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You are watching: Why do they call lions king of the jungle

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CategoriesNooks and cranniesYesteryearSemantic enigmasThe body beautifulRed tape, white liesSpeculative scienceThis sceptred isleRoot of all evilEthical conundrumsThis sporting lifeStage and screenBirds and also the bees BIRDS AND THE BEESWhy is the lion referred to as "the king of the jungle" when it lives in open up country? JUNGLE is a word in Hindi meaning "not an occupied place". Words covers forest, wilderness, wold, waste, also the civilization (without humale structures). The emphasis is on emptiness. Much of what is referred to as jungle in India is steppe or virtually desert. Jim McManus, Wheaton Aston, Staffs. ONE REASON for the confusion is that "jungle" is obtained from the Hindi (and also thus additionally from Sanskrit) words. There are no tropical woodlands in India, and also the definitive text on the derivation of the word (Frances Zimmermann"s "Jungle and the Aroma of Meats") makes a great situation for saying that "jangala" really supposed an open up savannah-choose terrain, exceptionally suitable for the Indian lion. How "jungle" came to be construed in British English as a thick tropical forest with creepers etc. is still rather unclear; the Hindi word "jungle" in rural north India is a term still extremely much in use to explain the fields and the margins of cultivated lands such as common grazing lands. (Prof) Roger Jeffery, Department of Sociology and also Centre for South Asian Studies, University of Edinburgh (rjeffery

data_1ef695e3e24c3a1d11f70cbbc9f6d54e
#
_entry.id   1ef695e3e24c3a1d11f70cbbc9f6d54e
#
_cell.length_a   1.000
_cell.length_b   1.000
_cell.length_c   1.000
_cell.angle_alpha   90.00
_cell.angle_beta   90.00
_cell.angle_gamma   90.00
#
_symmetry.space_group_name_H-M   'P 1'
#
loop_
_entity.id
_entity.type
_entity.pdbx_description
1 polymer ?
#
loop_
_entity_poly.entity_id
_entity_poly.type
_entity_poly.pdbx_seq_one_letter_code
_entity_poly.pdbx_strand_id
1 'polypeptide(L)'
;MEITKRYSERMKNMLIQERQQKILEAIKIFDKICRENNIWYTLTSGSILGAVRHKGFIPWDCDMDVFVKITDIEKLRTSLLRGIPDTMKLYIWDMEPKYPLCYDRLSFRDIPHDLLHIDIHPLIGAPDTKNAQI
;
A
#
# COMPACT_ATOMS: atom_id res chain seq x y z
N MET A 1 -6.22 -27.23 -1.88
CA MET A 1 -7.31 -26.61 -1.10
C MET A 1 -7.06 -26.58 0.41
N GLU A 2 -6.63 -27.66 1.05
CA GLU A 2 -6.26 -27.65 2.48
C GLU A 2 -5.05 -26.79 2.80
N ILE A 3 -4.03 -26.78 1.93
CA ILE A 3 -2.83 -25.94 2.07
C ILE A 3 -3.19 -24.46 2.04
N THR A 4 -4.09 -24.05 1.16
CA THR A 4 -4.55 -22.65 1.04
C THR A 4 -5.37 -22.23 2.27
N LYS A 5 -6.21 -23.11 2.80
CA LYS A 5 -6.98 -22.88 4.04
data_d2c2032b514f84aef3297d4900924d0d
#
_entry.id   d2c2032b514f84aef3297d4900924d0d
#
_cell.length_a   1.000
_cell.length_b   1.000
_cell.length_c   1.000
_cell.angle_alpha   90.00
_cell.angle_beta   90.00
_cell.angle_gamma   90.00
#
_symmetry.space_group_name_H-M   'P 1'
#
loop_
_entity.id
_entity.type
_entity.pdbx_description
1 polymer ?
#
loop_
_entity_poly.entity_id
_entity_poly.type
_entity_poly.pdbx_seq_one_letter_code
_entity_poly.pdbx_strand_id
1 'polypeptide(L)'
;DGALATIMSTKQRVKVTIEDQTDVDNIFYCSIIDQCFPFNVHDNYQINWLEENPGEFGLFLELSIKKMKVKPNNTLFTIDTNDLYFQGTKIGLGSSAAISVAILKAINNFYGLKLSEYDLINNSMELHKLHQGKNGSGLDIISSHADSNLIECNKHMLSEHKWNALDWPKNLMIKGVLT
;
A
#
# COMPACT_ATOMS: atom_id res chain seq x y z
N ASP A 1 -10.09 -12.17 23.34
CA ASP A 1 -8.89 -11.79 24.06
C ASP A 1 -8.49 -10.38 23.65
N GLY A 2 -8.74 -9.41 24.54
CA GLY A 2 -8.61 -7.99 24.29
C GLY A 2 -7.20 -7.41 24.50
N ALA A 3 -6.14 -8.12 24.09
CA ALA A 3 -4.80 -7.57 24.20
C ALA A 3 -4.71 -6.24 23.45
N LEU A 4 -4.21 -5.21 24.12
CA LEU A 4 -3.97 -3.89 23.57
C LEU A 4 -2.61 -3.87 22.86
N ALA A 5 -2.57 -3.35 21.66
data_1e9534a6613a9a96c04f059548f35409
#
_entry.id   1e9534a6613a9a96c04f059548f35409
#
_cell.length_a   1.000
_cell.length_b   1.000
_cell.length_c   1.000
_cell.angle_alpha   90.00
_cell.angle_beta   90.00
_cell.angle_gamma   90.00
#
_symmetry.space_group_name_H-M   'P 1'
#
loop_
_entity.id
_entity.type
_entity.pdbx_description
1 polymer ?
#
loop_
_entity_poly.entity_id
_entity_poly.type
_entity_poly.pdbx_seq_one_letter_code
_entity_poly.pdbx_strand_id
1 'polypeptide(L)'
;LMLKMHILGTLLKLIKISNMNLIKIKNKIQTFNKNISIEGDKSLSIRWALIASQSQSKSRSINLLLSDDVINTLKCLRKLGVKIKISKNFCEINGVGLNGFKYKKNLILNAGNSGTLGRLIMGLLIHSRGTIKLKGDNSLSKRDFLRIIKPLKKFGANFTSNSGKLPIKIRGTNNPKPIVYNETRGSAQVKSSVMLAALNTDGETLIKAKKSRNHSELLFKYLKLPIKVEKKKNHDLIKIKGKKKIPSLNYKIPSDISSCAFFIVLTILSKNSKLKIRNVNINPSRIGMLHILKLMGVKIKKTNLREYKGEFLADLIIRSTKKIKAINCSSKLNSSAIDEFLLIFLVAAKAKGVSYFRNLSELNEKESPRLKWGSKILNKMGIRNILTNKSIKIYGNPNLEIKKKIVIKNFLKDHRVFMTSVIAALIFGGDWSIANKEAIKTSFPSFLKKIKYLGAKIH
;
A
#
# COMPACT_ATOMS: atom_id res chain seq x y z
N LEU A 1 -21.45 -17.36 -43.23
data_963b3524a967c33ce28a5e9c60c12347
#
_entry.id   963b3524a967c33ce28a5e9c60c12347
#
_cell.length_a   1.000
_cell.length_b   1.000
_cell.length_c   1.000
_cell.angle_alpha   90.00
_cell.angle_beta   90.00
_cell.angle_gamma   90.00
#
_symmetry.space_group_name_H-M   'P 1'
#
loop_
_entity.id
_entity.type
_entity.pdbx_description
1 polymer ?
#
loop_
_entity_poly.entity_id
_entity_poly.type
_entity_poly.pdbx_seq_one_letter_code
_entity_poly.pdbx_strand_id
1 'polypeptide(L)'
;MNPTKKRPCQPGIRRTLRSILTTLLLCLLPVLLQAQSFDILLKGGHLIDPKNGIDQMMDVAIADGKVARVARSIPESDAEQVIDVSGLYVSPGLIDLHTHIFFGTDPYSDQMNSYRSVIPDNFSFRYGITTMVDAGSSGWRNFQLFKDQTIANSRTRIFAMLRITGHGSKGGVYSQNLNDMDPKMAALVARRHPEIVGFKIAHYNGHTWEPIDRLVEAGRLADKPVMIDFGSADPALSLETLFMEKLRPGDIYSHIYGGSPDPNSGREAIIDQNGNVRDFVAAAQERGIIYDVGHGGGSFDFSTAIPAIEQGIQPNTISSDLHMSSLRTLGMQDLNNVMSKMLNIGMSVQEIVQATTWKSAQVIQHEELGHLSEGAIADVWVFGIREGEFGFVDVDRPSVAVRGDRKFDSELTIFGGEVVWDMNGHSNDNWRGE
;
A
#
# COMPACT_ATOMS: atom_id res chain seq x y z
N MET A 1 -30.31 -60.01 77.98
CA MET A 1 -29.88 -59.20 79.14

afb1.ssc.ed.ac.uk) On this point it is true that the regional word "jungli" means wild or uncivilised lands ie notlived in by humans. However before I would suggest out that tright here is tropical forest in the Western Ghats of India and that these did at one time hold populaces of lions and many kind of various other wild creatures. Afatab Hussain, Rawalpindi, Pakistan I assumed Tarzan was king of the jungle? Campbell McGregor, Glasgow, UK Add your answer


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